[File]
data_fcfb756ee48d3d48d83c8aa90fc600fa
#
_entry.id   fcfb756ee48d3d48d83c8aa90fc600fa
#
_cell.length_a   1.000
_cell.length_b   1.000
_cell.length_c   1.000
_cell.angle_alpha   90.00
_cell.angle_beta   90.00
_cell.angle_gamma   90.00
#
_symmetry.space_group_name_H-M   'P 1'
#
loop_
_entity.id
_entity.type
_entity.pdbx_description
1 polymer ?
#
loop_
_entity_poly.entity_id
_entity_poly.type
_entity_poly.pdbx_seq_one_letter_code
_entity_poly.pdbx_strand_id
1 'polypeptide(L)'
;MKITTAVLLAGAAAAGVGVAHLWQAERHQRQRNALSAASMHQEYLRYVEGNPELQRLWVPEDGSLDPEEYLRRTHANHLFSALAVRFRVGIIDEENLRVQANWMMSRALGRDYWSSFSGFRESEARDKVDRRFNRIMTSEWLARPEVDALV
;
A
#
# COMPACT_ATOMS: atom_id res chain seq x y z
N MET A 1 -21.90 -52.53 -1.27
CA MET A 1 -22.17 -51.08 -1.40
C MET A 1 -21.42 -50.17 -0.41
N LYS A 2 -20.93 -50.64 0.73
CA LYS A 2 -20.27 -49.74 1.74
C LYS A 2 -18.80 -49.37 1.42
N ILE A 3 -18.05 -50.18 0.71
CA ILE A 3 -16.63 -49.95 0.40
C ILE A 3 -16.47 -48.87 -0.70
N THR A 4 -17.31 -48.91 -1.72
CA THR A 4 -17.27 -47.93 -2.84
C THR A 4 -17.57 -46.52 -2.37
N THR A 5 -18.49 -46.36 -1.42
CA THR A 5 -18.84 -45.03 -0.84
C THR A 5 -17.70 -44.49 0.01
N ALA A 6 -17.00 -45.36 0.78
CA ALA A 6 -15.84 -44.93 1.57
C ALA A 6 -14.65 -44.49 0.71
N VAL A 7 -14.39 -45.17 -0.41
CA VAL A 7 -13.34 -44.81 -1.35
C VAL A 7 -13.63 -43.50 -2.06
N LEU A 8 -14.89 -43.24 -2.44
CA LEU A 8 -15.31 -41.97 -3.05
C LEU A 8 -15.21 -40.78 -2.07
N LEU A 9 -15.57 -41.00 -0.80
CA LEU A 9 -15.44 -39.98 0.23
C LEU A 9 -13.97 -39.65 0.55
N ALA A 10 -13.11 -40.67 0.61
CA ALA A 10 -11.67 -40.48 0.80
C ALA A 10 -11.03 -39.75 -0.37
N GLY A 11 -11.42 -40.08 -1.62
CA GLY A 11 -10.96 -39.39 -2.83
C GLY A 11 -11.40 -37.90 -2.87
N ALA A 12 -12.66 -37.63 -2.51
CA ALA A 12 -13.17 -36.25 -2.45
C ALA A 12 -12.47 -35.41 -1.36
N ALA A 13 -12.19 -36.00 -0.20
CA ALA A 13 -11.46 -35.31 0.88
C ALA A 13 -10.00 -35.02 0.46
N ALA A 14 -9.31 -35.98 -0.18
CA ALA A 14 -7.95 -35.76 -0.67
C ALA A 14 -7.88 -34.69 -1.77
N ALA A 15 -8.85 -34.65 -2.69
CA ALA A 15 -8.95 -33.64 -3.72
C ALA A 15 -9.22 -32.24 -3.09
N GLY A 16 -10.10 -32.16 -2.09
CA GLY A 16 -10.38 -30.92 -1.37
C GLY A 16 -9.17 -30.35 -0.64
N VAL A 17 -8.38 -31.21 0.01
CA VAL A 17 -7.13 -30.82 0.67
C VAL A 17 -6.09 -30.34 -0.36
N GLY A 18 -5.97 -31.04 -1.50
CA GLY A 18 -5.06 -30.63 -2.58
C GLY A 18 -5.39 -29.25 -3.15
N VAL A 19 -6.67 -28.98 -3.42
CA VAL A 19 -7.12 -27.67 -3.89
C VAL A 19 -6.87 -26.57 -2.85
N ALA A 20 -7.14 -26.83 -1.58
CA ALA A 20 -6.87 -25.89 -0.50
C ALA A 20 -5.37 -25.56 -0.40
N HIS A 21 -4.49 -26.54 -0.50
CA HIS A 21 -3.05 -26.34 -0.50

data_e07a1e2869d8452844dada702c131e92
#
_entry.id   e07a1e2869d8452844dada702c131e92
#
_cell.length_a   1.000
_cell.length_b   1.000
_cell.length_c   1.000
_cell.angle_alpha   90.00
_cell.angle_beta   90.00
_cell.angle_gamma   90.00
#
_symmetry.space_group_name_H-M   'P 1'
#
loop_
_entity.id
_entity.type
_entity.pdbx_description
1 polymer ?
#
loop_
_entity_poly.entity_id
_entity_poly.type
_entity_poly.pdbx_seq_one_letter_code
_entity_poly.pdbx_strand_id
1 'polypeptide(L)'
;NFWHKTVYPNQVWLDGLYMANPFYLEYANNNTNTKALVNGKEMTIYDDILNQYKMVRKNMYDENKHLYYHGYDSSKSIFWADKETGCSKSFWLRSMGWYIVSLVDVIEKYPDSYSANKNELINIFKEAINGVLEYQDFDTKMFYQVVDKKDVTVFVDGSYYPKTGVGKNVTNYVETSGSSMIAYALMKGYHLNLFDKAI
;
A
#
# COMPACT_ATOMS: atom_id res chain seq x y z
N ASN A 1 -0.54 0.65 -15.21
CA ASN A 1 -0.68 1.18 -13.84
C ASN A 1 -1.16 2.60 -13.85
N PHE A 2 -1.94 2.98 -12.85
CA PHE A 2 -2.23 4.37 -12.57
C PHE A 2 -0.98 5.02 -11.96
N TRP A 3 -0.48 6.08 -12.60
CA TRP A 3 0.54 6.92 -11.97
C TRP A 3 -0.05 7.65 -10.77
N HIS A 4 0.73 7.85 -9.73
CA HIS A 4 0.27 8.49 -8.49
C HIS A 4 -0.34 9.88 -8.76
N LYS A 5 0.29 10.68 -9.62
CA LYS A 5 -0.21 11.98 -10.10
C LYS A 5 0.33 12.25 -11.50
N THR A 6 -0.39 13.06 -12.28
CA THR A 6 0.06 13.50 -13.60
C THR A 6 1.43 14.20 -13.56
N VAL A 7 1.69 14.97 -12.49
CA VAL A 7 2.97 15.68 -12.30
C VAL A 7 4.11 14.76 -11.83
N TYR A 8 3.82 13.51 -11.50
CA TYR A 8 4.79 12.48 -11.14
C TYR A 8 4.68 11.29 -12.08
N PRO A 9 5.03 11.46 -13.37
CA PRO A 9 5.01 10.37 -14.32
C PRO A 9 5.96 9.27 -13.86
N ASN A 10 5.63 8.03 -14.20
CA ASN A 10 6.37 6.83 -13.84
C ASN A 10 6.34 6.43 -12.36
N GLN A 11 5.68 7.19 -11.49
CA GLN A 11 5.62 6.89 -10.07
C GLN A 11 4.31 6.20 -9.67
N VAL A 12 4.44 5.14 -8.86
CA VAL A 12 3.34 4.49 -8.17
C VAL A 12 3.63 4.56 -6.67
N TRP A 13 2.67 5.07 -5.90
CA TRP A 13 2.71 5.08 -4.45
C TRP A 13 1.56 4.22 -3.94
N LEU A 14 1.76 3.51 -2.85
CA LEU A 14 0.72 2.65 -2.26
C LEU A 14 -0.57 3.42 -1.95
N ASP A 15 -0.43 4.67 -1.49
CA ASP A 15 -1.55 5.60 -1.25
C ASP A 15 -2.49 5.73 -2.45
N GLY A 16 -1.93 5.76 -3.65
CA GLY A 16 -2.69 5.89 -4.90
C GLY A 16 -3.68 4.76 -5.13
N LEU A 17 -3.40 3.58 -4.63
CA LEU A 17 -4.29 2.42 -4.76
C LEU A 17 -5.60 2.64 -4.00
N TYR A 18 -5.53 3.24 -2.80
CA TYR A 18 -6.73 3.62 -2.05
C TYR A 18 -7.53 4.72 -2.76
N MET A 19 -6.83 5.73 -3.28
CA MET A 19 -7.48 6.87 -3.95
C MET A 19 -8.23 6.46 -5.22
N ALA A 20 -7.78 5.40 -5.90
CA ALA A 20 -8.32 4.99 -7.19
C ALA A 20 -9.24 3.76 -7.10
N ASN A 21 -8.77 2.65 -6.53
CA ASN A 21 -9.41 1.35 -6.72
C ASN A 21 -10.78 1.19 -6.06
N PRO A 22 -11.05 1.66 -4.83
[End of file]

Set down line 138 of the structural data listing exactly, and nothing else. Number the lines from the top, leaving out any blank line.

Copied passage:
N THR A 6 -0.39 13.06 -12.28